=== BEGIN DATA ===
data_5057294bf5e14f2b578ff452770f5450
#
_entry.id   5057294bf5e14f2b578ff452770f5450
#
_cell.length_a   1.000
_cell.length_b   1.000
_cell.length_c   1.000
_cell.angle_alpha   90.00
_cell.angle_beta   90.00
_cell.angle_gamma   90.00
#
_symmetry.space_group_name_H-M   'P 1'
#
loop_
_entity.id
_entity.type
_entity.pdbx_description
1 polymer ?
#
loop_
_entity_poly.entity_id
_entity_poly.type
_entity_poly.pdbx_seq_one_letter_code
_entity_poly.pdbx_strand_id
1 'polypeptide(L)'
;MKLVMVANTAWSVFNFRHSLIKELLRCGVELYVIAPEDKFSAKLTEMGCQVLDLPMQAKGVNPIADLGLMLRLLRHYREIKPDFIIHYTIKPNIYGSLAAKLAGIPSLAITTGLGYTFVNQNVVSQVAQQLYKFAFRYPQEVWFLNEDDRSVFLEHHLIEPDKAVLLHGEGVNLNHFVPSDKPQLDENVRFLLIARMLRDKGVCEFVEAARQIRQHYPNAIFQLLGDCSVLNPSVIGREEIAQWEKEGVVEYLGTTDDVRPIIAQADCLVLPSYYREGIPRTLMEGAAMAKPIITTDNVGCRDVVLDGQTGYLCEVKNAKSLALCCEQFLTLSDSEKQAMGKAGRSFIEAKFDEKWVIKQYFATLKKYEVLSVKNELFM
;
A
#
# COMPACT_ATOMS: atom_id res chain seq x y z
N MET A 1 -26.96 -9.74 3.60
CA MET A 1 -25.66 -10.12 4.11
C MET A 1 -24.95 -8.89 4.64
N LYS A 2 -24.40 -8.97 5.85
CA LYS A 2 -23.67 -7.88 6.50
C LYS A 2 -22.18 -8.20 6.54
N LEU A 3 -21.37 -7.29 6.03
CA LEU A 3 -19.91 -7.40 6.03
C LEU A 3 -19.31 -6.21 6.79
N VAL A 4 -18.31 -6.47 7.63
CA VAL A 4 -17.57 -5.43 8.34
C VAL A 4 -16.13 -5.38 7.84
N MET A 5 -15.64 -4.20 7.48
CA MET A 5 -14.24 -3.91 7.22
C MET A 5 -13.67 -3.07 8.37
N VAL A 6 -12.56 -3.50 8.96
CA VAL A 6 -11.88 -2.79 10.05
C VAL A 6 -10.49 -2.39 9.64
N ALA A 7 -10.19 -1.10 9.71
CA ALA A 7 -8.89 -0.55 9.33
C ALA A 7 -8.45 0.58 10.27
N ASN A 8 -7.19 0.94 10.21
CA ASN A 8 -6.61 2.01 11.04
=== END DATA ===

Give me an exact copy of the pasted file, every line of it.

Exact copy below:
data_5057294bf5e14f2b578ff452770f5450
#
_entry.id   5057294bf5e14f2b578ff452770f5450
#
_cell.length_a   1.000
_cell.length_b   1.000
_cell.length_c   1.000
_cell.angle_alpha   90.00
_cell.angle_beta   90.00
_cell.angle_gamma   90.00
#
_symmetry.space_group_name_H-M   'P 1'
#
loop_
_entity.id
_entity.type
_entity.pdbx_description
1 polymer ?
#
loop_
_entity_poly.entity_id
_entity_poly.type
_entity_poly.pdbx_seq_one_letter_code
_entity_poly.pdbx_strand_id
1 'polypeptide(L)'
;MKLVMVANTAWSVFNFRHSLIKELLRCGVELYVIAPEDKFSAKLTEMGCQVLDLPMQAKGVNPIADLGLMLRLLRHYREIKPDFIIHYTIKPNIYGSLAAKLAGIPSLAITTGLGYTFVNQNVVSQVAQQLYKFAFRYPQEVWFLNEDDRSVFLEHHLIEPDKAVLLHGEGVNLNHFVPSDKPQLDENVRFLLIARMLRDKGVCEFVEAARQIRQHYPNAIFQLLGDCSVLNPSVIGREEIAQWEKEGVVEYLGTTDDVRPIIAQADCLVLPSYYREGIPRTLMEGAAMAKPIITTDNVGCRDVVLDGQTGYLCEVKNAKSLALCCEQFLTLSDSEKQAMGKAGRSFIEAKFDEKWVIKQYFATLKKYEVLSVKNELFM
;
A
#
# COMPACT_ATOMS: atom_id res chain seq x y z
N MET A 1 -26.96 -9.74 3.60
CA MET A 1 -25.66 -10.12 4.11
C MET A 1 -24.95 -8.89 4.64
N LYS A 2 -24.40 -8.97 5.85
CA LYS A 2 -23.67 -7.88 6.50
C LYS A 2 -22.18 -8.20 6.54
N LEU A 3 -21.37 -7.29 6.03
CA LEU A 3 -19.91 -7.40 6.03
C LEU A 3 -19.31 -6.21 6.79
N VAL A 4 -18.31 -6.47 7.63
CA VAL A 4 -17.57 -5.43 8.34
C VAL A 4 -16.13 -5.38 7.84
N MET A 5 -15.64 -4.20 7.48
CA MET A 5 -14.24 -3.91 7.22
C MET A 5 -13.67 -3.07 8.37
N VAL A 6 -12.56 -3.50 8.96
CA VAL A 6 -11.88 -2.79 10.05
C VAL A 6 -10.49 -2.39 9.64
N ALA A 7 -10.19 -1.10 9.71
CA ALA A 7 -8.89 -0.55 9.33
C ALA A 7 -8.45 0.58 10.27
N ASN A 8 -7.19 0.94 10.21
CA ASN A 8 -6.61 2.01 11.04